International magazine of architecture and project design november/december  2020

Women‘s voices, the voices of contemporary architecture

This issue of Area is focused entirely on women in architecture. The editorial decision was much debated as there were some obvious objections: doesn’t that ghettoize women as a group and maybe risk even devaluing them?  And it seems superfluous  to dedicate an issue to men, so, from a gender equality perspective, why have one for women? The answer that Area wants to give to these possible objections is the belief that an issue about male architects would be useless as it would not add anything to a type of narrative that has been going on for centuries.  Right now, there is gender inequality in our field — as in all others — and we need to acknowledge it and find strategies to overcome it.  One of Area’s main objectives has always been to disseminate a way of thinking and making architecture that shows the evolving changes and innovations of contemporary architecture as a source of inspiration and awarene ss. We feel that, in our editorial choices, it is our responsibility  to give voice to all contemporary architecture. There are other reasons that have spurred us to publish this issue. First, we see that the discussion on architecture by women has been intensifying in recent years. Gender issues have been increasingly in the spotlight, as true equality struggles to take shape, not so much in legal terms but in all of our everyday lives.  Secondly, we feel that we should not leave out of our pages part  of architecture that exists, has value, and deserves dignity;  most importantly, we are aware of the inspirational potential of the projects we publish, especially for university students. We want to create a propensity in new generations to consider architecture by women  as a source of creative sustenance. Another question we asked ourselves in the editorial office was how to convey these deeper questions in the pages we have available. We conceived a special editorial structure for this issue, presenting the topic in the form  of a discussion.  At first reading, as always, you will find a selection of carefully chosen projects, in which architecture is the true star  and speaks to us through images and drawings.  On a closer reading, you will notice the different facets of the vantage points we present.  The value of this issue is in supporting and bringing out the voices of women architects, creating a dialogue, shedding light on challenges, and demonstrating that skills belong to individuals rather than being the legacy of categorization by group. Each architect interviewed freely expressed her point of view on the subject, offering ideas for a broader reflection on gender equality issues. I have often heard asked, “Where are the women in architecture?” Today Area is showing a small part of the answer with the intent to start writing about them and telling their unique stories. We need to draw attention to the systemic problems in the field that are perpetuating and preventing many women from moving up: there are still too few women architects who are studio heads, directors of university departments, and women managers of construction firms. By talking about them and highlighting their work, we are creating models that are key for those who are preparing  to take up the profession of architect. Our publishing contribution aims to amplify the voices of women in architecture,  to make them icons of a profession that, though done by them in large percentages, has often sidelined them. Mobilizing, spreading knowledge, building a healthy debate, and supporting men and women within architecture.  I don’t believe that this is the only solution, but a direction that we have a responsibility  to pursue.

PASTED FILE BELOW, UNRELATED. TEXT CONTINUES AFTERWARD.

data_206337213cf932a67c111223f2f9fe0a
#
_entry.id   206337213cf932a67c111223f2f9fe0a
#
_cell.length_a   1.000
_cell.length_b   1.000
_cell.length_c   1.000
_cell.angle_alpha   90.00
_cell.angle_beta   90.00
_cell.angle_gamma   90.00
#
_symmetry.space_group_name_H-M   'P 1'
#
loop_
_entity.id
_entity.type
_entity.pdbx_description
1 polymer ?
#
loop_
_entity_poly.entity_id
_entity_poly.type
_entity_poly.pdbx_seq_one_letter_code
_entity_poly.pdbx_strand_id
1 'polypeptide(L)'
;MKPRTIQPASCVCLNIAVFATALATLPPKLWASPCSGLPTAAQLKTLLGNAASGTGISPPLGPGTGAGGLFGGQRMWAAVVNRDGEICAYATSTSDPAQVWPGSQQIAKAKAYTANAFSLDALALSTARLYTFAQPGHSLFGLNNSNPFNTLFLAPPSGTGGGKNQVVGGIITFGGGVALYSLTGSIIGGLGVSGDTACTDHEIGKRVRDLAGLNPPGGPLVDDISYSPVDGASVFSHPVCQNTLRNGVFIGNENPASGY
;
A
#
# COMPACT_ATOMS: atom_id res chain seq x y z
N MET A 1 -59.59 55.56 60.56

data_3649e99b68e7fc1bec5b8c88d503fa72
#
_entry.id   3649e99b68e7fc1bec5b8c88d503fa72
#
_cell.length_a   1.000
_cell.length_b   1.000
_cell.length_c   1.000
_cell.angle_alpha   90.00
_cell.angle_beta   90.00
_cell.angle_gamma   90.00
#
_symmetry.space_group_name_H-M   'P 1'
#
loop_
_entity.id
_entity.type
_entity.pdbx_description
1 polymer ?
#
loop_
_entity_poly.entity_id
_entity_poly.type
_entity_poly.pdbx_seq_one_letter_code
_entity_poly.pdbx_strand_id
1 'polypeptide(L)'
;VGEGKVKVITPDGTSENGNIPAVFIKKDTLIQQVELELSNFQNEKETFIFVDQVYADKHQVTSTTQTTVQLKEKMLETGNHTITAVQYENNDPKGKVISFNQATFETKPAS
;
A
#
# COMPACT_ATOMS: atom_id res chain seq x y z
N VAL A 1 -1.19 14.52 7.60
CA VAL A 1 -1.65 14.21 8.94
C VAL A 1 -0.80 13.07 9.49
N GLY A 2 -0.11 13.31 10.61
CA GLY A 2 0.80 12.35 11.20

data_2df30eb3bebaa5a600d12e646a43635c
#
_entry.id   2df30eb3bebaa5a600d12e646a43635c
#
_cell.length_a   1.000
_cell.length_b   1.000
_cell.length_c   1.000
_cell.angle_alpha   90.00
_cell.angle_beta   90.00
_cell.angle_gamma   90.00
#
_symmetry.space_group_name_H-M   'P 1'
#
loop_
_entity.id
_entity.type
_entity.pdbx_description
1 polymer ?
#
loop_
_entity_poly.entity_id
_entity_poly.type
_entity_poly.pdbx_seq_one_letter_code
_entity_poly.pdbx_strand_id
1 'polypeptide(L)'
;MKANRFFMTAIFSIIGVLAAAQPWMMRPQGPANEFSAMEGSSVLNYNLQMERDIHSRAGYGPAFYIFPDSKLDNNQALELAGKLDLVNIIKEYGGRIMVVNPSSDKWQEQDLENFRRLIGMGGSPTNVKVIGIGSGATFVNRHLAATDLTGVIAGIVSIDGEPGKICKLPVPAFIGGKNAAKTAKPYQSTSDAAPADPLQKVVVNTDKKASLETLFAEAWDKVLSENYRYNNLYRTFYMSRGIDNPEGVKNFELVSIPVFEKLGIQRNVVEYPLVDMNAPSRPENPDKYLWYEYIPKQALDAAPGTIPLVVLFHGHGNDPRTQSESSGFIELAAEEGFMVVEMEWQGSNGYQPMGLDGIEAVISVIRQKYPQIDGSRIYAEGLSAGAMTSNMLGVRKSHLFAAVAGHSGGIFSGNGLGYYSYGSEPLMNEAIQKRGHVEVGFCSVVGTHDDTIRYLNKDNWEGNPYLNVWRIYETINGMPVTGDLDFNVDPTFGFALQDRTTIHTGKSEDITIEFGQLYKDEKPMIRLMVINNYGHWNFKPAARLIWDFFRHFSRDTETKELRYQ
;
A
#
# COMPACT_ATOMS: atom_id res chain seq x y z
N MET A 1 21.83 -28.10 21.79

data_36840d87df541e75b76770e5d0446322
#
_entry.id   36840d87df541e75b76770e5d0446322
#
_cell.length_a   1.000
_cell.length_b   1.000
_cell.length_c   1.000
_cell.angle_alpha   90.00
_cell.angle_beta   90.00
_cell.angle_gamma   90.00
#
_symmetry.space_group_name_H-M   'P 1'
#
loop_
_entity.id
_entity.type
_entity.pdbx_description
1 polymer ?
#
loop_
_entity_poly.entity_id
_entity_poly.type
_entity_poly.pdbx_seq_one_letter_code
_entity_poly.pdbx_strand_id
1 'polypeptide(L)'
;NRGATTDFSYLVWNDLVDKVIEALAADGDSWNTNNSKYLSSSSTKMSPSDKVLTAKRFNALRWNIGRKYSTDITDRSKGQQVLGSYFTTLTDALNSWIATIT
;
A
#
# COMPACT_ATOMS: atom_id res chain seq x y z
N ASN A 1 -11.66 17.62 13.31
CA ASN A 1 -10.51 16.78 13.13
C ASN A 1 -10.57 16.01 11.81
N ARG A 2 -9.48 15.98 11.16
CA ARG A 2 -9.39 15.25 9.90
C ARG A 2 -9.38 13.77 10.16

Laura Andreini

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